You may be thinking, “Isn’t this similar to how I regularly groom my horse?” The answer is yes. When preparing for competition, you’ll want to give your horse a bath, take some extra care, and add some additional finishing touches. But the majority of the grooming you’ll do in preparation for competition is the same as what you should do every time you ride your horse.

In the May 2005 issue of Horse & Rider magazine, we gave you an all-inclusive show-day checklist to help you get organized and ward off those pre-show jitters. We included a comprehensive list of grooming supplies you'll need to keep your horse looking his best on show day. Now that you have all your grooming tools, follow these tips from the pros to make your horse shine in the show ring:

How to groom a horse for a show

Show-day shine starts at home, not at the show. Use these pros

Mane and Tail
On the morning of your show, apply Mane 'n Tail shampoo and conditioner to your horse's mane and tail. After his mane and tail are wet, use a comb, rather than a brush, to prevent hair breakage. Then braid his tail and put it in a tube sock to keep it clean. Right before your class, apply a spray-on coat conditioner for extra shine and brush his tail vigorously.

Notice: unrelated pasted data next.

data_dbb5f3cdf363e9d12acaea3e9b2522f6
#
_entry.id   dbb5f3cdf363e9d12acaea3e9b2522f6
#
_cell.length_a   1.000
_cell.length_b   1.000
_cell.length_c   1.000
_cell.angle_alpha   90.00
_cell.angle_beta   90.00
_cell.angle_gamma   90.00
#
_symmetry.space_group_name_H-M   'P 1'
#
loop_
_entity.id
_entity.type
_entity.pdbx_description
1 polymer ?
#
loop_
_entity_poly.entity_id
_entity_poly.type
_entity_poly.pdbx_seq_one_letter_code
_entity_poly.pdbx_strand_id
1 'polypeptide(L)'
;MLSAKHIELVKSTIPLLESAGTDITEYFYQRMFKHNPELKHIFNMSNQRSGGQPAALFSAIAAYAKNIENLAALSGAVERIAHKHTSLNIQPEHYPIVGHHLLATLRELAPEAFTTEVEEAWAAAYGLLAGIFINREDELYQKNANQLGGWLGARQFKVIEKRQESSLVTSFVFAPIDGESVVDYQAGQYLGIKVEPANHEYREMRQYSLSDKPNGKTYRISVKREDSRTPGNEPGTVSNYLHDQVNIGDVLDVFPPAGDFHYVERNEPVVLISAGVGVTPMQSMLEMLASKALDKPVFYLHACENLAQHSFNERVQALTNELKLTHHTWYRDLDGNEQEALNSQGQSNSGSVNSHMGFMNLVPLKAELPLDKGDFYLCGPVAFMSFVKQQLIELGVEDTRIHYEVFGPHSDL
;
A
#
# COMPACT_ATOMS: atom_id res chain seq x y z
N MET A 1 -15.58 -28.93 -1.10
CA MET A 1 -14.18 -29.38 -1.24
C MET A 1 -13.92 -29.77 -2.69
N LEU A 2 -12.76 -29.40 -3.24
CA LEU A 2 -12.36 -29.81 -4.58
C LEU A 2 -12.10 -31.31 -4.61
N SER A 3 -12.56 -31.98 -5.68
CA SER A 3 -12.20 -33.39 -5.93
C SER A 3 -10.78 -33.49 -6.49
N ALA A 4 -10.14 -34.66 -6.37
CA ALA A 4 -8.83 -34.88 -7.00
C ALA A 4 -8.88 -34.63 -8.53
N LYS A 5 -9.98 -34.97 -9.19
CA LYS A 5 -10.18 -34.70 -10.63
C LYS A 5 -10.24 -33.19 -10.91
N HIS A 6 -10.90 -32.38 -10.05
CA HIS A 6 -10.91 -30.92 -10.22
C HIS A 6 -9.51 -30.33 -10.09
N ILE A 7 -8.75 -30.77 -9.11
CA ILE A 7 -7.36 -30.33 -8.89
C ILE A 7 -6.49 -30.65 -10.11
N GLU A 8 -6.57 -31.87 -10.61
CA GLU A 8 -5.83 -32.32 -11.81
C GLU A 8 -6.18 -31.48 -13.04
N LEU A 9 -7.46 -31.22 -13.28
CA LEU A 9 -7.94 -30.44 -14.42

Matt Mills, Matt Mills Reining Horses, Scottsdale, Ariz.

Face and Ears
The day before your show, clip your horse's nose, eyes, ears, chin and bridle path. On show day, check and trim any stray hairs and thoroughly bathe him. (Enhance your horse's light or white coat and/or markings with a product like Quic Silver shampoo.) Then wipe baby oil over his ear, nose and eye areas to add shine. Just before entering the arena, run a clean rag over his face to remove any dirt or sweat.
Andrea Fappani, Fappani Performance Horses, Temecula, Calif.

Hair Coat
A beautiful coat starts at home, not at a show. Excellent nutrition and regular deworming make for a healthy coat. After every workout, bathe him with Healing Tree Private Reserve Tea Tree shampoo, then apply a leave-on rinse: 2 tablespoons each of Healing Tree Private Reserve Tea Tree conditioner and Vetrolin liniment mixed into a half-gallon bucket of warm water. At shows, repeat this process, adding a silicone-based finishing product, such as Cowboy Magic Detangler & Shine for extra shine.
Mary Jane Brown, Diamond B Training, Newberg, Ore.

Feet and Legs
One week before a show, bathe your horse with an equine shampoo. Then clip his legs–this lead time will allow any clipper irritation to heal. On the morning of your show, use a sanding block on each hoof to create an even surface. Then use black SuperShine Hoof Polish, even on light hooves–it really makes white markings stand out. After the polish dries, apply Hoof Polish Enhancer, a clear lacquer that seals the color.
Rusty Green, Rusty Green Quarter Horses, Richmond, Ind.

White Markings